In Myanmar we see the unfortunate effects of military action being taken against a lot of very innocent people who did not ask for this to be dealt upon them. They did not have a choice. They have simply lived there for generations upon generations in a land they simply call home.
Now, again, we stand and we watch. The important thing the government should be doing is taking concrete steps. I know the member for Cypress Hills—Grasslands mentioned some of them. It could be a simple thing, like cutting aid money that goes directly to the Myanmar government, not directly to the people. It could be putting more pressure on NGOs that are assisting the Myanmar government in one way or other. We could be adding certain individuals in the government to our sanctions list.
Just saw last week the government, finally, after years upon years, put 40 members of the Venezuela regime on Canada's sanctions list, including the president of the Republic of Venezuela.
Things can be done, especially when public pressure is placed upon the government. It is unfortunate that it may take another two years before the government chooses to react and do something. In the case of Venezuela, it might have had something to do with the electronic petition I tabled with over 4,500 signatures on it, and then the motion of my colleague for Thornhill, which comes up for a vote tomorrow. It deals specifically with the Venezuelan crisis.
However, on the Rohingya crisis, we cannot wait another two years to see concrete actions, a signal from the government that is more than a really tersely worded press release that most western governments have become really adept at, with very carefully worded language. It is like we have become central banks when it comes to human rights and monetary policy. There is very carefully worded language so as not to offend anybody, but which does not really indicate anything more than we are unhappy with someone. Just like the central banks put out very confusing press releases about the future of monetary policy, we do the same thing on human rights.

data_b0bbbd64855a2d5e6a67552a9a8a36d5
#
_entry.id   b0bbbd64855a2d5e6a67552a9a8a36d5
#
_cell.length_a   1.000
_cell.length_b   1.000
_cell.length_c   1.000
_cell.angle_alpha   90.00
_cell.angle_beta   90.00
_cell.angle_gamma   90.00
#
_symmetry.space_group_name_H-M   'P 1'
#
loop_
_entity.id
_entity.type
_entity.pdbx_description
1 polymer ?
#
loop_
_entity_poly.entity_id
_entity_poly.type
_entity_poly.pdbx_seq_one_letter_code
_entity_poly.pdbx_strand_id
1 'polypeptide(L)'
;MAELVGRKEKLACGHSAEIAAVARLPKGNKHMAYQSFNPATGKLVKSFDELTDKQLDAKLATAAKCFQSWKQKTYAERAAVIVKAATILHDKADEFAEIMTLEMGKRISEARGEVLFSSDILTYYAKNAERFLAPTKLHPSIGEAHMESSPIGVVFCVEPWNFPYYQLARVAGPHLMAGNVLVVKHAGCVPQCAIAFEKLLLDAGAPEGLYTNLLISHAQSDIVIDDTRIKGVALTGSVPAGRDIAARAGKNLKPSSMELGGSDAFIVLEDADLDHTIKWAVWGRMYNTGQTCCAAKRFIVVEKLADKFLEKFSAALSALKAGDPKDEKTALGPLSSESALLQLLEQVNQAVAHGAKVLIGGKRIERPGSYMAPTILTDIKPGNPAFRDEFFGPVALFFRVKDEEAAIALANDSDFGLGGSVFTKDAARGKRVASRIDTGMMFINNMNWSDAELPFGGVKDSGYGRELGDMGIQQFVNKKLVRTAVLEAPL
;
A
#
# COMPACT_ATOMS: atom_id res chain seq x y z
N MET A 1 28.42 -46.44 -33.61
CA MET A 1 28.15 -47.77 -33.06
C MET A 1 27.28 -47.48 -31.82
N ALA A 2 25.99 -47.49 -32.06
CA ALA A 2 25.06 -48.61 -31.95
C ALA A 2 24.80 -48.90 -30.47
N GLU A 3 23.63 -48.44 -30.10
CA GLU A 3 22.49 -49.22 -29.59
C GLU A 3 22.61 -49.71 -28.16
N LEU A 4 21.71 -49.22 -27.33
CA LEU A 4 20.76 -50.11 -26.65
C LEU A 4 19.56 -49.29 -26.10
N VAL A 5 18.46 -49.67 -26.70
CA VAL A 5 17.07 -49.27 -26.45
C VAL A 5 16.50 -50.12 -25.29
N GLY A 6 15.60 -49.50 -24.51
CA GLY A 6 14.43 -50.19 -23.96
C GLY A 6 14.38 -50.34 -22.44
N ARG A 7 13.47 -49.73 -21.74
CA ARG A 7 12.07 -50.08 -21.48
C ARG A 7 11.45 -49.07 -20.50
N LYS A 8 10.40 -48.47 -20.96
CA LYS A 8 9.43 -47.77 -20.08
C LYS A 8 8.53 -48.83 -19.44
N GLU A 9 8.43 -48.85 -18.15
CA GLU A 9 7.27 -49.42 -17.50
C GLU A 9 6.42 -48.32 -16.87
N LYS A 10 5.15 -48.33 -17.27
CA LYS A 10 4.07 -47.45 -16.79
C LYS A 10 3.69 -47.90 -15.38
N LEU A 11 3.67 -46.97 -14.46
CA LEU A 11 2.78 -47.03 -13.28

What to do? Hoping and waiting is what we do. Again, in this situation, the Prime Minister has reached out to Aung San Suu Kyi and expressed his concern, but so much more could be done and so many more actions could be taken. This is not new. It is not as if this Parliament and the government, and the broader Canadian society, have not heard about this. I have a graphic from a data team, to which I am will to refer. It shows all the ethnic cleansing that has happened over the past 20 years. The last time people in the provinces affected where the Rohingya are, 600,000 people were forced to flee from their homes. Today it is 422,000.